Turkey said it will deport the Israeli ambassador following the release of a United Nations report that examined the deadly raid on a Turkish flotilla bound for Gaza by Israeli commandoes.
The report (which were leaked to the New York Times newspaper) stated that Israeli military officers used excessive force.
Nine Turkish activists, who were seeking to break the Israeli-imposed blockade around Gaza, were killed in the raid.
The UN report stated: Israel's decision to board the vessels with such substantial force at a great distance from the blockade zone and with no final warning immediately prior to the boarding was excessive and unreasonable.
Government officials in Ankara also declared they will suspend all outstanding military agreements with the Jewish state.
Ahmet Davutoglu, the Turkish foreign minister, lamented that some of the reports revelations were troubling and unacceptable.
Turkey-Israel diplomatic relations have been reduced to a second secretary level, Davutoglu said at a news conference on Friday.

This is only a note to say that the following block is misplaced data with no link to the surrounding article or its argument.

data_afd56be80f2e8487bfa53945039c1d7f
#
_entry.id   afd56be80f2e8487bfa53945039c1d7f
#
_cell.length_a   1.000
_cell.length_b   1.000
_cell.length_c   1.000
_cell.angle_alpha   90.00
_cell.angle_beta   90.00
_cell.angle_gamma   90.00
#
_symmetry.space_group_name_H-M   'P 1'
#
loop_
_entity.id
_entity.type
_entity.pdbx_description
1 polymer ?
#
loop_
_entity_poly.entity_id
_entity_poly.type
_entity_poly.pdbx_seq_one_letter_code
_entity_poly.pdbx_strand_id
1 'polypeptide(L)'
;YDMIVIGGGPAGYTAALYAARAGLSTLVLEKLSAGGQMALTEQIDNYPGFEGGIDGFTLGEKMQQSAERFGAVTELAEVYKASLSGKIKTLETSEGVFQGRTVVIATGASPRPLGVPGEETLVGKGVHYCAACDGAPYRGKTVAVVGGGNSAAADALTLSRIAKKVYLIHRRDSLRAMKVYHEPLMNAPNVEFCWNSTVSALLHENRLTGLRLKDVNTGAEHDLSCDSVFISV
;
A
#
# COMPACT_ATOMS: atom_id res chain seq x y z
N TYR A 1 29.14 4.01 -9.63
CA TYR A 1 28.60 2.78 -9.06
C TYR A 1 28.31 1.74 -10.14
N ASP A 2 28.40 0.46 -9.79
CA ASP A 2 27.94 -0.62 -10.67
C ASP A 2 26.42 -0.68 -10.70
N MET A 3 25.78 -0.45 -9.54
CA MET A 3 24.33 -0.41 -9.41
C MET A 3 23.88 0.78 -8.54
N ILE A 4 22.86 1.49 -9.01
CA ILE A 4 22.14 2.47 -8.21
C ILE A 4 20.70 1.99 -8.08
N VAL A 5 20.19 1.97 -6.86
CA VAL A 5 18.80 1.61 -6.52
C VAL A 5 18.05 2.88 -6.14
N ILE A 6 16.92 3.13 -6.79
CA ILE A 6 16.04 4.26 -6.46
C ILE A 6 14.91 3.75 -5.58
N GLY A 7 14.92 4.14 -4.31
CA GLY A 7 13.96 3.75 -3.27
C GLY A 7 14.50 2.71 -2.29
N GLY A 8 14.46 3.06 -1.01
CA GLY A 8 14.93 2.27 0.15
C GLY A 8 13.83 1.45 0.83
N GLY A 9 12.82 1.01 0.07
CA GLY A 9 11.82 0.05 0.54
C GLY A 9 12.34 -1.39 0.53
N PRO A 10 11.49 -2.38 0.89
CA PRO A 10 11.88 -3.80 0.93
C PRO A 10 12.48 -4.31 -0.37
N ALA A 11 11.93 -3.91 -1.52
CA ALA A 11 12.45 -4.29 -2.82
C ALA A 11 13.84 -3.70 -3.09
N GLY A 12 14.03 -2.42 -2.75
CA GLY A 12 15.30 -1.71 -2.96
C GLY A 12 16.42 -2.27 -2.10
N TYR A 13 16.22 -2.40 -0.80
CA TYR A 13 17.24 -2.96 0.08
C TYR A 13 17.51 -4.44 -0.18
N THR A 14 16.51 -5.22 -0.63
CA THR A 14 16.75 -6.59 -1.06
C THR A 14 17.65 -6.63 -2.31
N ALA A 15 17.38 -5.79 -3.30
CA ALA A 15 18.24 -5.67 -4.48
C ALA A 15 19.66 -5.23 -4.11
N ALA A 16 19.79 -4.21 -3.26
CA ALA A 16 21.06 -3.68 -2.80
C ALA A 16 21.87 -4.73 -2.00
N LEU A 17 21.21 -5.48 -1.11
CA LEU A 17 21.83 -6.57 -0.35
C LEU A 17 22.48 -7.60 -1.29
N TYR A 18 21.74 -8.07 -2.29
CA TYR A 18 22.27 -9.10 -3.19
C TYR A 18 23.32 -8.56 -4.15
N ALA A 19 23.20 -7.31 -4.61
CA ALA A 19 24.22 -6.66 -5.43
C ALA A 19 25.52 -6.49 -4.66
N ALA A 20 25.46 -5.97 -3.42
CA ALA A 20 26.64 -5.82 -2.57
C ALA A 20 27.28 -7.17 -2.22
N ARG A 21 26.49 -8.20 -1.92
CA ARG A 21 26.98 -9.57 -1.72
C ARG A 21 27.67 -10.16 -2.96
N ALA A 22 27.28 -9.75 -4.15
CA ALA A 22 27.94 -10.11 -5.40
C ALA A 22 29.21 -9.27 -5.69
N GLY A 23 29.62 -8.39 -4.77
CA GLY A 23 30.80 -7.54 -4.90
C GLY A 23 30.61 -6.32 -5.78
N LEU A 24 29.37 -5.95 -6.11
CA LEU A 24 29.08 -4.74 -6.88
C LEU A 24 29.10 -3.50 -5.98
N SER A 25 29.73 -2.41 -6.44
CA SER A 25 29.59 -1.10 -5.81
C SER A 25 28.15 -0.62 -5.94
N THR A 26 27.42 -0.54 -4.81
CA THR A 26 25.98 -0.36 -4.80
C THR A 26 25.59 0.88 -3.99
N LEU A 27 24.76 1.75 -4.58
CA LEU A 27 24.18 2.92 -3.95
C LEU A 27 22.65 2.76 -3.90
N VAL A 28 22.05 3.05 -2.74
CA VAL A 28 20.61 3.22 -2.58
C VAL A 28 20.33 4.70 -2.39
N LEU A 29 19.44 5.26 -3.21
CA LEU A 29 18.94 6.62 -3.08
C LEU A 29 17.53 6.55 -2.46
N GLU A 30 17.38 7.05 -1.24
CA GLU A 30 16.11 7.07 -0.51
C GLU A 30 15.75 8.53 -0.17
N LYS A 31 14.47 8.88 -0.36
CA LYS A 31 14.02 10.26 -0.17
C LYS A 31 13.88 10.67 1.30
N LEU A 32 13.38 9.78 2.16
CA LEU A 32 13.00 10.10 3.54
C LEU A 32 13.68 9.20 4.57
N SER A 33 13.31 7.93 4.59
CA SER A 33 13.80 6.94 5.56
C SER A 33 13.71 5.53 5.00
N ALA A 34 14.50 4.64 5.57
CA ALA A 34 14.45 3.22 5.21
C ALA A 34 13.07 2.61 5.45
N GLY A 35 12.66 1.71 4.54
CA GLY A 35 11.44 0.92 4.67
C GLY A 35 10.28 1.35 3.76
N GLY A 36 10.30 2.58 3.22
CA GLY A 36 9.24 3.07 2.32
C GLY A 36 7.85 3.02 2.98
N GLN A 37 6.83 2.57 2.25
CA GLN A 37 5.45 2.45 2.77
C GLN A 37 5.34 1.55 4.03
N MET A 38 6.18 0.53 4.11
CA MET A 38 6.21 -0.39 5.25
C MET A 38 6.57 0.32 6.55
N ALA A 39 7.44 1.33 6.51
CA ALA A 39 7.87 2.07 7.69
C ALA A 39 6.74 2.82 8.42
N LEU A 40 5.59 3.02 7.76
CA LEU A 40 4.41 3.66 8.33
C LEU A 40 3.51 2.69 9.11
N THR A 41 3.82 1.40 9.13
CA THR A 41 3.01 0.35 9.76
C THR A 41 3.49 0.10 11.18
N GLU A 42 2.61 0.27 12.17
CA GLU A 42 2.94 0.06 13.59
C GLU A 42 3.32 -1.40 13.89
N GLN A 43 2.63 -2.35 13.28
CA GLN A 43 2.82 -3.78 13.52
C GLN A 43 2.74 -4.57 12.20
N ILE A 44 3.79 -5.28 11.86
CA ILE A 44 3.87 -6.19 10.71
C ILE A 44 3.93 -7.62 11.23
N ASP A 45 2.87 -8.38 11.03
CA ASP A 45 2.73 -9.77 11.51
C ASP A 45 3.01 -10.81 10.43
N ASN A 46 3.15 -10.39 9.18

All personnel above the second secretary level will return to their countries by Wednesday at the latest.
Israel has rejected calls by Turkey for apologize for the raid; although Israel may consider providing compensation for the families of the victims.
However, the UN report also ruled that Israel‘s naval blockade of Gaza is legal and a “legitimate security measure to prevent the flow of weapons reaching Palestinians militants by sea.
Relations between Israel and Turkey darkened after the raid in May 2010, but now they are on a downward spiral. Turkey is one of the few countries in the Muslim world that has recognized Israel and has generally had good relations with.
According to the New York Times, the UN report said: Turkey and Israel should resume full diplomatic relations, repairing their relationship in the interests of stability in the Middle East and international peace and security.